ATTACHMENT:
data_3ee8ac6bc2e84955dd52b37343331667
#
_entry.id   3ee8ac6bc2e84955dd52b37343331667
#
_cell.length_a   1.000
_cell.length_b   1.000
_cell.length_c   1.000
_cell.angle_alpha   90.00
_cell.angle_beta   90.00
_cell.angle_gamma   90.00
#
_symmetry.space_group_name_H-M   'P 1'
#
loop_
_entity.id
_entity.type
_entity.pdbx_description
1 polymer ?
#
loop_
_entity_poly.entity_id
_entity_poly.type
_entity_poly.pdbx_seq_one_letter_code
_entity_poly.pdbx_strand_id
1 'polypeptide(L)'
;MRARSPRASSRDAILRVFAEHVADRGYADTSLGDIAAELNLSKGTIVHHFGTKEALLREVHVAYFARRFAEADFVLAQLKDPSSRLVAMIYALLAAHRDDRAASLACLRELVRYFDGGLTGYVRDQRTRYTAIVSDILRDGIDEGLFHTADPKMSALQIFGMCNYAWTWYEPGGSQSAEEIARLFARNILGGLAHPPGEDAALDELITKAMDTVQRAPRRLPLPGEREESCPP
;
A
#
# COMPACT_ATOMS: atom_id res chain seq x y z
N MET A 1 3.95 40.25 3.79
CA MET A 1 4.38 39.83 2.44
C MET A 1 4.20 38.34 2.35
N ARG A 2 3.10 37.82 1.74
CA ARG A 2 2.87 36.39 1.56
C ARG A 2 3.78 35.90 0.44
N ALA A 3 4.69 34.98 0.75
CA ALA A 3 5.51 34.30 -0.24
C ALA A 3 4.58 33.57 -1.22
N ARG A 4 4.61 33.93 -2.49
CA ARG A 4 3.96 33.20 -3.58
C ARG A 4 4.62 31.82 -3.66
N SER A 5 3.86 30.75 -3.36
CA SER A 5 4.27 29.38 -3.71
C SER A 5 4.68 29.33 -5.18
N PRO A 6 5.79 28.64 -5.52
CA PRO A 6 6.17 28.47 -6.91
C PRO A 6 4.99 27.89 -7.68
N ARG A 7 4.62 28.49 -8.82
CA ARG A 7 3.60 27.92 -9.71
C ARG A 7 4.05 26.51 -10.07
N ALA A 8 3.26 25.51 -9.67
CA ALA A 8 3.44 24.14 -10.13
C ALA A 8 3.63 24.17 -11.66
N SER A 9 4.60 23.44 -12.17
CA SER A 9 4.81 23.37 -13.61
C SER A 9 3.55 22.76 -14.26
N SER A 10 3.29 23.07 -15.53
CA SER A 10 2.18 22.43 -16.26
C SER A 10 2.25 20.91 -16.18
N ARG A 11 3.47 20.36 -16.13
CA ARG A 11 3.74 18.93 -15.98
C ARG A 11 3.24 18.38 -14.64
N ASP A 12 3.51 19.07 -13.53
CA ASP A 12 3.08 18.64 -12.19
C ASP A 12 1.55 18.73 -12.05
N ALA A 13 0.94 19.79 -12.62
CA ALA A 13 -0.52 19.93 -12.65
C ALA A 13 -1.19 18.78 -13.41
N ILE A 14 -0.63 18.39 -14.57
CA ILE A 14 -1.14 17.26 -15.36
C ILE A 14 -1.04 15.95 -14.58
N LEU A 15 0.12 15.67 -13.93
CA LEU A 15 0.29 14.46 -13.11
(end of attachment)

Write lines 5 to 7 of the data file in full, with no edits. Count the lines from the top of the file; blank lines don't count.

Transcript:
_cell.length_a   1.000
_cell.length_b   1.000
_cell.length_c   1.000